For this community where tradition is so important, the move of K103 to a new building in July was bittersweet, even if it was a long time coming. Staff and supporters were excited about entering a much larger building and sitting down to state-of-the-art equipment, but it also meant leaving the building that the station had occupied since it launched in 1981, and bringing with them only small relics of the memories that were made there.
I talk about the K103 station move, as well as two other radio stations on Mohawk reserves near Montreal — KIC Country (CKKI-FM 89.9) and Kanesatake United Voices Radio (CKHQ-FM 101.7) in this story, which appears in Saturday’s Gazette.
Below are videos, photos and more about the K103 move. (I’ll have posts about the other stations soon.)
In researching this story, I looked back at Gazette archives, and found references to the idea of moving to a new building as far back as the mid-1990s. This is something that has been on the station’s mind for half its life, but its small budget prevented it from moving forward until last fall, when the various pieces started falling together and it managed to secure funding from an aboriginal construction fund for the building.
The funding paid for the building, but not the equipment inside it. So the station put on a radiothon last fall. And though K103 radiothons have successfully raised hundreds of thousands of dollars, including $400,000 for a new ladder truck for the fire department, station manager Cheryl Deer told me she wasn’t sure how successfully the station could raise money for itself.
As it turns out, pretty successfully. The radiothon brought in almost $80,000 in honoured pledges, enough to buy all-new equipment.
“It’s amazing because you never know the type of support you’re going to get,” she told me. “We were extremely pleased, overwhelmed. We could never say thank you enough.”
I couldn’t say that the old building was literally falling apart. But to get to the old studios you had to climb an outdoor wooden staircase or go up the fire escape in the back. There were broken windows never repaired. Air conditioning was reserved for the equipment, not the staff. And space was at a premium, with a single broadcast studio and another for producing ads and promos.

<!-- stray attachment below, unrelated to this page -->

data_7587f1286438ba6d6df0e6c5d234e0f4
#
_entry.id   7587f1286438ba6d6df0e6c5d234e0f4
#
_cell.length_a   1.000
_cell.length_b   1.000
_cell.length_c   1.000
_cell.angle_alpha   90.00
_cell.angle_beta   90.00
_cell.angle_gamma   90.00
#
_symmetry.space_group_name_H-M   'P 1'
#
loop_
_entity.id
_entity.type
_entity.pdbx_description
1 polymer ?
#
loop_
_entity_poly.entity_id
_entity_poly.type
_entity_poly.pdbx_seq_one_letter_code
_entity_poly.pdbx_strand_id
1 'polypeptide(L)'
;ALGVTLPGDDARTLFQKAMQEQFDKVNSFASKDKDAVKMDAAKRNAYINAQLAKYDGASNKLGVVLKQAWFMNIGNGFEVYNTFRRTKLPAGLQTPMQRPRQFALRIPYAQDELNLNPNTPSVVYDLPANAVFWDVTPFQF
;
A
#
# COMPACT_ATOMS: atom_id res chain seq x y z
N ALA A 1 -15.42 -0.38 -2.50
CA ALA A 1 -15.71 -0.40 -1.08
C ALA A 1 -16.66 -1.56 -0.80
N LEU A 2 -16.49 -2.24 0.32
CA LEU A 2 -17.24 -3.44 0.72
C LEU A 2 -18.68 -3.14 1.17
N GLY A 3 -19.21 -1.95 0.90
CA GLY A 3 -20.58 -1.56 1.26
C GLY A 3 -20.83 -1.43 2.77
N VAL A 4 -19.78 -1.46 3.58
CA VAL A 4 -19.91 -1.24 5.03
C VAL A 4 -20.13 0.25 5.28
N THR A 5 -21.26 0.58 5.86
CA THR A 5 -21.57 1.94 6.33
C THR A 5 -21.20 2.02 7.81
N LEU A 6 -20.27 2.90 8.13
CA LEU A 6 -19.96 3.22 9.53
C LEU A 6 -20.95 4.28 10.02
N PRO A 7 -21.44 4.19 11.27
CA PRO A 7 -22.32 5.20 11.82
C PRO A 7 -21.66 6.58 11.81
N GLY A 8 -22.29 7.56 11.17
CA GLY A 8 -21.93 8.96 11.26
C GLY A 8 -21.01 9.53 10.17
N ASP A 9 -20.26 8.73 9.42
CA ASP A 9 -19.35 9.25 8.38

And yet, the move was described as bittersweet by many. The old building developed character over those three decades. It had stickers and posters on the walls and doors. It was a place of memories.
I asked Deer what she would miss most about the old place.
“The closeness,” she answered. “Everybody kind of worked on top of each other there. You really had to get along with each other. Now everyone’s so far away from each other. You just can’t whisper to each other.”
Photos: The old building
Don’t get me wrong. Everyone was excited about the new building, the increased space, the new equipment. The new place is all on the ground floor, making it wheelchair accessible. This is important because the aging population found it more and more difficult to climb the stairs to the offices to do things like buy their weekly bingo cards.
The time capsule
One of the last official things done at the old office was to open a time capsule sealed into a wall of the reception area in 1991.
Morning host Lance Delisle had the honours of taking out his aggression on the walls. But it took them a while to find where that capsule had been hidden. When they find it, they were amused by what they found: bumper stickers, a list of ad prices, and posters of hunks of the day including Patrick Swayze and Jon Bon Jovi.
In true K103 don’t-take-yourself-too-seriously fashion, it also included this letter:
In with the new
The move to the new building was a big affair. Global News did a story on it which is posted here, as did the local Mohawk TV channel. Members of the community were invited to stop by and take a tour. There was also a ribbon-cutting ceremony:
Almost two months later, they’re settling into the new building.
“We’re trying to develop a routine, because it’s been kind of a culture shock,” Deer said. “We’re trying to find a home for everything. It’s like creating a whole new system. Every day brings up a new idea, a better way to run some things. There’s just a lot of space that we’ve never had before.”
The new studios are the biggest change. They’re much more spacious and have brand-new equipment. The fact that more people have offices is also a definite plus. As are little things like the new washrooms.
Here’s what it all looks like:
There are parts of K103’s history in the new building as well. Photos of the station’s founder and first station manager Conway Jocks, who died in 2007, as well as former on-air personality Jesse Deer, who died in 2009, hang on the wall.
And there’s this, honouring those in the community who helped make this possible:
The K103 radiothon raised the equivalent of more than $10 for every resident of the reserve. That says something about this community’s commitment to this radio station — and by extension, to itself.